• Exam should initially occur with patient standing. During palpation, the patient should be instructed to cough, strain, or perform Valsalva maneuver so the extent of intracavitary content movement can be appreciated. Exam should also be performed with patient in supine position.
  • Inguinal (superior to inguinal ligament)
    • Direct inguinal hernia: Finger in inguinal canal finds defect of the transversalis fascia as a deep (posterior to anterior) bulge palpated by pad of finger with increased intra-abdominal pressure.
    • Indirect inguinal hernia: Finger in inguinal canal finds a persistent process vaginalis as a bulge (lateral to medial) palpated by fingertip; it may extend down into scrotum.
  • Femoral (inferior to inguinal ligament): bulge in upper middle thigh; neck of the sac will protrude lateral to and below a finger placed on the pubic tubercle.
  • Umbilical: palpable protrusion at umbilicus
  • Incisional/ventral: palpable protrusion at site of prior abdominal incision or midline superior to the umbilicus
  • Epigastric: palpable protrusion that occurs off midline above umbilicus
Lymphadenopathy, hydrocele, lipoma, varices, cryptorchidism, abscess, tumor, sports hernia (athletic pubalgia), pelvic fractures, adductor tears, omphalomesenteric duct, urachal cyst
Hernia evaluation rarely requires imaging; reserve for suspected abdominal hernia or unclear diagnosis. Plain radiographs to rule out obstruction
  • Ultrasound (US) can be used to assess inguinal hernias.
  • CT or tangential radiography for incisional and abdominal wall hernias and postsurgical patients with complaints of abdominal pain
  • Herniography is no longer recommended.
Pediatric Considerations
There is insufficient evidence for contralateral exploration in pediatric patients, except using US.
Follow-Up Tests & Special Considerations
For occult hernias not well appreciated on exam or with imaging, diagnostic laparoscopy may be beneficial.
  • Elective setting
    • Elective surgical repair is associated with significantly lower morbidity and mortality.
  • Acute setting
    • Pain management is recommended for symptomatic hernias.
    • Strangulated hernias should be surgically repaired as early as possible to prevent complications such as necrosis and viscus perforation.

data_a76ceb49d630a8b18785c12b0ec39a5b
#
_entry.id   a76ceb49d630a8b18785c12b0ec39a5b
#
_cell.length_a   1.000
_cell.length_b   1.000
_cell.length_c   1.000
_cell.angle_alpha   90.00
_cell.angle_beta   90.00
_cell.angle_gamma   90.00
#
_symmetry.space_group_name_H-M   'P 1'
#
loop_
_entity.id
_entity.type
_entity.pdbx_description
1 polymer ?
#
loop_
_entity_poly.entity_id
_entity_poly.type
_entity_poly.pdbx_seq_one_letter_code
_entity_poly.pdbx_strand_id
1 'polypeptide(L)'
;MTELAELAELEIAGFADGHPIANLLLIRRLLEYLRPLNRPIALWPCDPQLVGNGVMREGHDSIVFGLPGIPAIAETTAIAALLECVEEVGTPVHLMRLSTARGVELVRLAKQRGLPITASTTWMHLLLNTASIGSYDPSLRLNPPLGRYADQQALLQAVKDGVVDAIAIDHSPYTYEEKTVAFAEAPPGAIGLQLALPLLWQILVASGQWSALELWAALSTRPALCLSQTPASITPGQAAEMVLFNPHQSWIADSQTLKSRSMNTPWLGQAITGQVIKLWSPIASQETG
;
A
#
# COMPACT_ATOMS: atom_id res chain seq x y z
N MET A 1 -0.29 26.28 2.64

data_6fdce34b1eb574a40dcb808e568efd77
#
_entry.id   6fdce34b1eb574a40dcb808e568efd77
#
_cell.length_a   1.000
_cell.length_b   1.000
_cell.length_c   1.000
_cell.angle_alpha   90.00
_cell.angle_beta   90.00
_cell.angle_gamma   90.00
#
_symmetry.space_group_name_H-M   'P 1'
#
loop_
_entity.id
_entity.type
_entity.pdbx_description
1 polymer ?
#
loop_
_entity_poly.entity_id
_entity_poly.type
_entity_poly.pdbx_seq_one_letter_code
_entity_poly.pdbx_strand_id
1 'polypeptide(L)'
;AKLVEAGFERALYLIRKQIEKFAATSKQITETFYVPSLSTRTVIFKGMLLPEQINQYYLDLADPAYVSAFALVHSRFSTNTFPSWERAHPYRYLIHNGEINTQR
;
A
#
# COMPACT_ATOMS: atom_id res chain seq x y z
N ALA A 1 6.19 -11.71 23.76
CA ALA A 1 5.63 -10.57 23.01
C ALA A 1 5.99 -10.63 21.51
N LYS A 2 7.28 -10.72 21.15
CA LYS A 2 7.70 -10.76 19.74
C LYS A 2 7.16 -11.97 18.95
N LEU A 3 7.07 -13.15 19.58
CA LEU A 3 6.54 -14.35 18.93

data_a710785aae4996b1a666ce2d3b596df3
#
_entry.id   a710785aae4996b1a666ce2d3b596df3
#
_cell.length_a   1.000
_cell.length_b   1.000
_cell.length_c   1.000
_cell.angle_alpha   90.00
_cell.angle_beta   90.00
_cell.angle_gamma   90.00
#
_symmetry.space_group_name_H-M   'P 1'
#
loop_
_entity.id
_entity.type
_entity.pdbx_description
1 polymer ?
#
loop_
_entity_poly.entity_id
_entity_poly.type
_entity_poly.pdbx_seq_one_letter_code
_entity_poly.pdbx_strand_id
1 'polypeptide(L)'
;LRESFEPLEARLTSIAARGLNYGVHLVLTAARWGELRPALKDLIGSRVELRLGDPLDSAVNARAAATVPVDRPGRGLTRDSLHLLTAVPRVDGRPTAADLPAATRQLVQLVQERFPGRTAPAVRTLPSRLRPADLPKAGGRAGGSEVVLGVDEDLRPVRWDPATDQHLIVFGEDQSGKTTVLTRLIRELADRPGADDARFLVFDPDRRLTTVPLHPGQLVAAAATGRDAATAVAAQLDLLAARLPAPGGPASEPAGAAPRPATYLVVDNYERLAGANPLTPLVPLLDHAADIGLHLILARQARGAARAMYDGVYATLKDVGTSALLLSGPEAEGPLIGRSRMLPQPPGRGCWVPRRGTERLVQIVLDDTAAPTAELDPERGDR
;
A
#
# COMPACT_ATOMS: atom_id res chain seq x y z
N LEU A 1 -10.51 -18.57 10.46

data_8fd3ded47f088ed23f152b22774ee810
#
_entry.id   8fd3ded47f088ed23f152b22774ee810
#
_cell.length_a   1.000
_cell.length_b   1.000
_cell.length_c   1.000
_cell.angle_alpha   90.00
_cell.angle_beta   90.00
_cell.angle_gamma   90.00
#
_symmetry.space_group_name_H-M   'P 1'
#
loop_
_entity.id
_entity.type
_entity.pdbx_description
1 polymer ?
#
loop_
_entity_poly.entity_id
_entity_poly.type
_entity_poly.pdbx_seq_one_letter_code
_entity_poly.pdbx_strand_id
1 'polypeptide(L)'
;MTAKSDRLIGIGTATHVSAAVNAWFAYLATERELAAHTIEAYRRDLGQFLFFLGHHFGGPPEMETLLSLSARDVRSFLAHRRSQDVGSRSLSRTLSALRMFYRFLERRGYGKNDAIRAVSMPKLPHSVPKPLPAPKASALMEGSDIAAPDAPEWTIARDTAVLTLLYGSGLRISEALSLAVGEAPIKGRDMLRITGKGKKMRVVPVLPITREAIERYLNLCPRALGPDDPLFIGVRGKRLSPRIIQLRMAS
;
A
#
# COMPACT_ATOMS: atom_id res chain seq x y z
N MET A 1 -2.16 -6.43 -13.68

• P.473

    • Manual reduction of incarcerated hernia improves outcomes by allowing for elective repair after reduction of acute swelling and inflammation.
    • Complication rate is nearly 20 times greater in emergent repair of pediatric inguinal hernias than elective procedure.
    • Acute hernia repair carries a higher morbidity and lower survival rate.
    • Laparoscopic repair of incisional/ventral hernia (IVH) is safe, with fewer complications and shorter hospital stays and possibly a shorter surgical time. However, postoperative pain and recurrence rates are similar for both techniques.
    • For patients undergoing repair, operative times are shorter for laparoscopic totally extraperitoneal repair then with open mesh repair and without any difference in complication rates (1)[B].
  • Antibiotics: Antibiotic prophylaxis did not reduce wound infections after groin hernia repairs.
  • Pain: Local anesthetic during surgical repair results in significant reduction of postoperative pain. Tension-free procedures, such as Lichtenstein, may be performed under local anesthesia.
Geriatric Considerations
Use of a truss (external supportive device) for direct inguinal hernias is common; no data exist regarding efficacy.
Warn patients of symptoms or signs of incarceration or strangulation (acute abdominal pain, fever, bloody bowel movements), which mandate immediate selfreferral to emergency room.
All inguinal hernias should be surgically repaired, but watchful waiting in the asymptomatic patient is a safe option if significant comorbidities may compromise emergent repair.
  • Incarceration and strangulation are absolute indications for hernia repair.
  • Contraindications: patients who are not surgical candidates based on cardiovascular risk factors
    • Elective repair should be avoided in pregnant patients or those with active infections.
  • Special considerations
    • Umbilical hernias <0.5 cm usually obliterate and can be managed by observation.
    • Umbilical hernias in children age 2 to 4 years may be observed, as there is a high rate of spontaneous closure.
    • Operative times and complication rates are similar when comparing single-incision laparoscopic inguinal hernia repair versus traditional multiport laparoscopic repair (2)[B].
    • “Watchful waiting” is recommended in pregnancy. Elective postpartum hernia repair provided similar results to the nonpregnant population without increased risk of incarceration or strangulation before or during delivery.
    • Women had lower recurrence rates with laparoscopic methods than with Lichtenstein open method.
    • Ascites is not a strict contraindication for surgical repair. There is a greater risk of strangulation and complication without repair than the increased risks associated with repair in the presence of ascites.